In line with government guidance, staff and children are not required to wear face masks when attending school. If you choose for your child to wear a mask to school, then your child will be responsible for their own mask. Staff at school cannot guarantee that your child will wear their mask at all times, and they will not be able to help children to adjust their masks. If your child gets hurt or is unwell, the adult helping them will put on gloves and a face visor/mask to assist them.
24. Will my child need to wear school uniform?
Yes, but they are allowed to wear trainers rather than school shoes. Your child will not need to bring their PE kit into school.
25. Will Energy Kids or After School Clubs run?
Unfortunately, they won’t.
26. Will the school office be open?
The Admin Team will be on a rota so there will be fewer staff in the School Office. If you have an enquiry or something that you need to share with the school, you should email or call the school wherever possible, using: firstname.lastname@example.org You should only come into school if it is truly essential.
27. Will you continue to provide online home learning activities for children who do not return to school?
Yes, this will continue.
28. What will the teachers be doing on the days that they are not in school?
The teachers will be continuing to plan lessons and resources for home learning and the lessons that will take place for those children who are attending school.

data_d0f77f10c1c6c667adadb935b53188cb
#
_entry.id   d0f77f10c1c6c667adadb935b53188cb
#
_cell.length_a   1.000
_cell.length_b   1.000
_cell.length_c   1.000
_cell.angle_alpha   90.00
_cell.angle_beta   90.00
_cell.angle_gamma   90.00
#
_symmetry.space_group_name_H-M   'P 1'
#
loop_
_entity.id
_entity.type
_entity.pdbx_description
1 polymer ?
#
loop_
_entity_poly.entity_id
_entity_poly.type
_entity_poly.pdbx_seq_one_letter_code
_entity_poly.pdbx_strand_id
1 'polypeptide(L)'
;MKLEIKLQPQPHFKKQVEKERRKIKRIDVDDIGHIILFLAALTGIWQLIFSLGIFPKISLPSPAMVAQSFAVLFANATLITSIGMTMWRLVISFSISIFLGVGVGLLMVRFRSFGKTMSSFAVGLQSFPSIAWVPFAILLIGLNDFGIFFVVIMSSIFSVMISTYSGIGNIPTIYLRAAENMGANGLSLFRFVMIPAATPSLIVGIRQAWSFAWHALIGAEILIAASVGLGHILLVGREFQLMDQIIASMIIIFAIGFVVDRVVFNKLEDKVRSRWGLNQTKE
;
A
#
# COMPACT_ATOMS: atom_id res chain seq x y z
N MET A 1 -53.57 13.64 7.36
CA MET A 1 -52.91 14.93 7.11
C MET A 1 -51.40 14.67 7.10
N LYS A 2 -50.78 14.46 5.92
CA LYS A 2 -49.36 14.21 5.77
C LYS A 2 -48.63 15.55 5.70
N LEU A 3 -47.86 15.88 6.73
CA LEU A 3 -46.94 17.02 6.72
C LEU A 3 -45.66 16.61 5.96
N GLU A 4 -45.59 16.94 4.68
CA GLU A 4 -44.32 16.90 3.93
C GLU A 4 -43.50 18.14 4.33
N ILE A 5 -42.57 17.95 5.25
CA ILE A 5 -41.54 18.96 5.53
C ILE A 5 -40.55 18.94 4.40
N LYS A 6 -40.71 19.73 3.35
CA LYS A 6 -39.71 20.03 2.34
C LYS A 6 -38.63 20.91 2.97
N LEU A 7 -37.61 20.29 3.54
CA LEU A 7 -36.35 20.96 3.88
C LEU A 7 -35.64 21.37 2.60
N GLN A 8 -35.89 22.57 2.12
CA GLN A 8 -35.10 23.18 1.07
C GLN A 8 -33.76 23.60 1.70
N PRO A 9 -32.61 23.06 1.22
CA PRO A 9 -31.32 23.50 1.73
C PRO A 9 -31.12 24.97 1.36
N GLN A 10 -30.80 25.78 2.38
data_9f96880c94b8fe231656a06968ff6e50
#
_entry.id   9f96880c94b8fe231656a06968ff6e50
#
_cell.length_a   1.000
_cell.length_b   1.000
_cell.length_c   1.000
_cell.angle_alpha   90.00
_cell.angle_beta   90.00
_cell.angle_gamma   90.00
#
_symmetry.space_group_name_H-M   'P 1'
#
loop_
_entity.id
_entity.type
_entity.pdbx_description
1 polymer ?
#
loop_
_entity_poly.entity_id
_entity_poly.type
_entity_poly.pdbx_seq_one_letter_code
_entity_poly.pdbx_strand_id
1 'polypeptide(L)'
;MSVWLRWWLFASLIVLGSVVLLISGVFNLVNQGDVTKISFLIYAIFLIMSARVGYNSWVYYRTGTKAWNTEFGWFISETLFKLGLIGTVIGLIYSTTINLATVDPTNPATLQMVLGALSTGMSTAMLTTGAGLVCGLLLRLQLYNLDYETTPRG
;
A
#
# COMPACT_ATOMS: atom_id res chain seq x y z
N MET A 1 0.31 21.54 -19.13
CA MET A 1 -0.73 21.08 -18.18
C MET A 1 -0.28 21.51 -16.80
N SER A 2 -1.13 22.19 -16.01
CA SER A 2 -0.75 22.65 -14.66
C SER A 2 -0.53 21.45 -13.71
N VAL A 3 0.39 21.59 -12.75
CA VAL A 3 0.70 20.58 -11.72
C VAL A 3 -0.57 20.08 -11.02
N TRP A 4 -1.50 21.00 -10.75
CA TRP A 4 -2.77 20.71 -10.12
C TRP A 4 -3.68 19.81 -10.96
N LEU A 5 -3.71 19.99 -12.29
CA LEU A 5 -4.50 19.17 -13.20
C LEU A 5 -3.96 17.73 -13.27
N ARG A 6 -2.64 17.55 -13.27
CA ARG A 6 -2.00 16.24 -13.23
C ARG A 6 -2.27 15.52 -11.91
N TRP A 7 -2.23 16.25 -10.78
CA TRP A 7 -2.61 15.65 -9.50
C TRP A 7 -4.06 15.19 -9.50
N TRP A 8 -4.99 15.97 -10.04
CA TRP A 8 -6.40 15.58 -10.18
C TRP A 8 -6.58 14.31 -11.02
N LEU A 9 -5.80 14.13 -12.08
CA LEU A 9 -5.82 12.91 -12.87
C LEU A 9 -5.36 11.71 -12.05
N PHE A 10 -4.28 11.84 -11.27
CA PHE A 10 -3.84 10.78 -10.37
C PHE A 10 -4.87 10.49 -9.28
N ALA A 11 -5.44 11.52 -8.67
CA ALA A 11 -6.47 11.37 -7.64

29. What will happen if a child in the class shows symptoms?
We will follow the Government guidelines set out below.
If anyone becomes unwell with a new, continuous cough or a high temperature in an education or childcare setting, they must be sent home and advised to follow the COVID-19: guidance for households with possible coronavirus infection guidance.
If a child is awaiting collection, they should be moved, if possible, to a room where they can be isolated behind a closed door, depending on the age of the child and with appropriate adult supervision if required. Ideally, a window should be opened for ventilation. If it is not possible to isolate them, we will move them to an area which is at least 2 metres away from other people.
If a child needs to go to the bathroom whilst waiting to be collected, they will use a separate bathroom if possible. The bathroom will be cleaned and disinfected using standard cleaning products before being used by anyone else. PPE will be worn by staff caring for the child whilst they await collection if a distance of 2 metres cannot be maintained (such as for a very young child or a child with complex needs). In an emergency, we will call 999.